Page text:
We can then rewrite the original differential equation as a system of differential equations with order 1 and dimension n.

$y_1^\text{'} = y_2$

$vdots$

$y_n^\text{'} = F\left(y_n, dots, y_1, x\right).$

which can be written concisely in vector notation as

$mathbf\left\{y\right\}^\text{'}=mathbf\left\{F\right\}\left(mathbf\left\{y\right\}, x\right)$

with

$mathbf\left\{y\right\}:=\left(y,ldots,y_n\right).$

## Linear ordinary differential equations

A well understood particular class of differential equations is linear differential equations. We can always reduce an explicit linear differential equation of any order to a system of differential equation of order 1

$y_i\text{'}\left(x\right) = sum_\left\{j=1\right\}^n a_\left\{i,j\right\}\left(x\right) y_j + b_i\left(x\right) , mathrm\left\{,\right\} quad i = 1,ldots,n$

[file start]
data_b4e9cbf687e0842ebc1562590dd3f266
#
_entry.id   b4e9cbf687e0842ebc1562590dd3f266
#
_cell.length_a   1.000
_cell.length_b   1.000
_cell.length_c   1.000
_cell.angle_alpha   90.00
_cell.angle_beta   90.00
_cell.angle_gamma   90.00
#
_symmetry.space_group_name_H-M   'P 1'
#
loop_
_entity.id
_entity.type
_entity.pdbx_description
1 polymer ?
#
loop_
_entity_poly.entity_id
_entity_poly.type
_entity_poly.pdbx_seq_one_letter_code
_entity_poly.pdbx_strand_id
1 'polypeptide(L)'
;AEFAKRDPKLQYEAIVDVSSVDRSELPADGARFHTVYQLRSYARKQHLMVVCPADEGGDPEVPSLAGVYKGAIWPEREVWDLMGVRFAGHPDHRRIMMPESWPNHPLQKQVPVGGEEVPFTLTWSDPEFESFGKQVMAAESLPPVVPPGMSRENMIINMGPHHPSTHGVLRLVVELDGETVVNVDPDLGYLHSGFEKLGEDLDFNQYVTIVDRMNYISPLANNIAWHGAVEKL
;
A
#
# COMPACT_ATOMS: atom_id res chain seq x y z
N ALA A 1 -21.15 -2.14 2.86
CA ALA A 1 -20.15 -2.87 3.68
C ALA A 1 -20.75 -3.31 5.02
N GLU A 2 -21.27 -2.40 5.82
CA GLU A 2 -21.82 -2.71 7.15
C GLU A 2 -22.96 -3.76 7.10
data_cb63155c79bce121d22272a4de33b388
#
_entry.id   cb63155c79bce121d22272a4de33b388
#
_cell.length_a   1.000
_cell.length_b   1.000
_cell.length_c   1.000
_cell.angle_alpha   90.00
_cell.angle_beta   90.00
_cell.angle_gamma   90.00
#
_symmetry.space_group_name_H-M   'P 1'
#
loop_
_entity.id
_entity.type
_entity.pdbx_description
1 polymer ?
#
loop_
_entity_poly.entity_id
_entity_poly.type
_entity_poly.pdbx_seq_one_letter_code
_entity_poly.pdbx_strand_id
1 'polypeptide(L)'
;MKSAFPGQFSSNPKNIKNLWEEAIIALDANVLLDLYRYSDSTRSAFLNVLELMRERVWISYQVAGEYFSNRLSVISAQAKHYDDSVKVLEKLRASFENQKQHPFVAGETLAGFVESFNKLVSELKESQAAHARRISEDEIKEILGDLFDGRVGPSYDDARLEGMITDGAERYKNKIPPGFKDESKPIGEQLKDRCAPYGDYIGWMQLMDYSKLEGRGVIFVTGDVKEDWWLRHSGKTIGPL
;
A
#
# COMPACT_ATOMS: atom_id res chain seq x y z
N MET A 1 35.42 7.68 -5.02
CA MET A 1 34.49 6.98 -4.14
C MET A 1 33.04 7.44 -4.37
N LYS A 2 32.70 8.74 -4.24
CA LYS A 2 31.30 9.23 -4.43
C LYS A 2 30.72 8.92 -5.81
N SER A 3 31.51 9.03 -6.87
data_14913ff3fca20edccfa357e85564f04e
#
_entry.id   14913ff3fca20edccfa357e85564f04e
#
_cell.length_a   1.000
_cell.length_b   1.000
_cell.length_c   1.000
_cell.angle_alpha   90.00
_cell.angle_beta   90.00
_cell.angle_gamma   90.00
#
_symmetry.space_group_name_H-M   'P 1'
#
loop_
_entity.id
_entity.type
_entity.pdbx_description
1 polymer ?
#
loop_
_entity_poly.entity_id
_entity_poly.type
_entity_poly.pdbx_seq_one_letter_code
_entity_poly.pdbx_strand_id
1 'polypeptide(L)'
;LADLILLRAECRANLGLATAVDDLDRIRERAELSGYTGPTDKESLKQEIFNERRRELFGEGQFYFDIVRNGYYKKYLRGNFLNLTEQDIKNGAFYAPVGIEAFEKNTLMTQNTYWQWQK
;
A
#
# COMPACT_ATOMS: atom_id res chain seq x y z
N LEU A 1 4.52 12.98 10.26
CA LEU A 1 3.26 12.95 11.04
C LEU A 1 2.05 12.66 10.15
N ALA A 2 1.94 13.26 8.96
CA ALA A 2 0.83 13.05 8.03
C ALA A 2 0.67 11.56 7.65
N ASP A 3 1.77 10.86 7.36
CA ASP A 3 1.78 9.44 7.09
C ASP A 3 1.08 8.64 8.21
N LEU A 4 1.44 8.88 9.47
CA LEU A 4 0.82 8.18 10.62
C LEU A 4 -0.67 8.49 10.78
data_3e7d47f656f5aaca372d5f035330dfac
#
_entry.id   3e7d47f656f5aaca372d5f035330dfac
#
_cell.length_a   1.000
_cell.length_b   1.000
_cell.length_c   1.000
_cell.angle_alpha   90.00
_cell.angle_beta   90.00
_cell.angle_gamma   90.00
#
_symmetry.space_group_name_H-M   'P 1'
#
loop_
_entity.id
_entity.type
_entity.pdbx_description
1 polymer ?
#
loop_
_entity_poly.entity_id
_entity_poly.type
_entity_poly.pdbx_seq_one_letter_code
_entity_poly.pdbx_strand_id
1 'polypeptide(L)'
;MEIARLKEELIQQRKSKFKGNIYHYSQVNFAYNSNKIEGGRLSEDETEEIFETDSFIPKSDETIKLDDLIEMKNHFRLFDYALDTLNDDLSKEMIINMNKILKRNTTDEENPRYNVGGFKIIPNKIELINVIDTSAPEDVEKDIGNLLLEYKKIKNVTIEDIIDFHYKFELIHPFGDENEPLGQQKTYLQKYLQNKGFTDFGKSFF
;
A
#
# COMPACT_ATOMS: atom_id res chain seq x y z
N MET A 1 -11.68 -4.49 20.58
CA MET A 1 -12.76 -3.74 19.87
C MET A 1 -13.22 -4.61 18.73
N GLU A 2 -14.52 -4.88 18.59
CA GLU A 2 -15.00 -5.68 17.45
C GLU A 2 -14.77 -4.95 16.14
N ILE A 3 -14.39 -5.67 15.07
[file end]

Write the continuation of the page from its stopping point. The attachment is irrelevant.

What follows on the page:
which we can write concisely using matrix and vector notation as

$mathbf\left\{y\right\}^\text{'}\left(x\right) = mathbf\left\{A\right\}\left(x\right) mathbf\left\{y\right\}\left(x\right) + mathbf\left\{b\right\}\left(x\right)$

with

$mathbf\left\{y\right\}\left(x\right):=\left(y_1\left(x\right),ldots,y_n\left(x\right)\right)$
$mathbf\left\{b\right\}\left(x\right):=\left(b_1\left(x\right),ldots,b_n\left(x\right)\right)$
$mathbf\left\{A\right\}\left(x\right):=\left(a_\left\{i,j\right\}\left(x\right)\right) , mathrm\left\{,\right\} quad i,j = 1,ldots,n.$

### Homogeneous equations

The set of solutions for a system of homogeneous linear differential equations of order 1 and dimension n

$mathbf\left\{y\right\}^\text{'}\left(x\right) = mathbf\left\{A\right\}\left(x\right) mathbf\left\{y\right\}\left(x\right)$

forms an n-dimensional vector space. Given a basis for this vector space $mathbf\left\{z\right\}_1\left(x\right), ldots, mathbf\left\{z\right\}_n\left(x\right)$, which is called a fundamental system, every solution $mathbf\left\{s\right\}\left(x\right)$ can be written as

$mathbf\left\{s\right\}\left(x\right) = sum_\left\{i=1\right\}^\left\{n\right\} c_i mathbf\left\{z\right\}_i\left(x\right).$

The n × n matrix

$mathbf\left\{Z\right\}\left(x\right) := \left(mathbf\left\{z\right\}_1\left(x\right), ldots, mathbf\left\{z\right\}_n\left(x\right)\right)$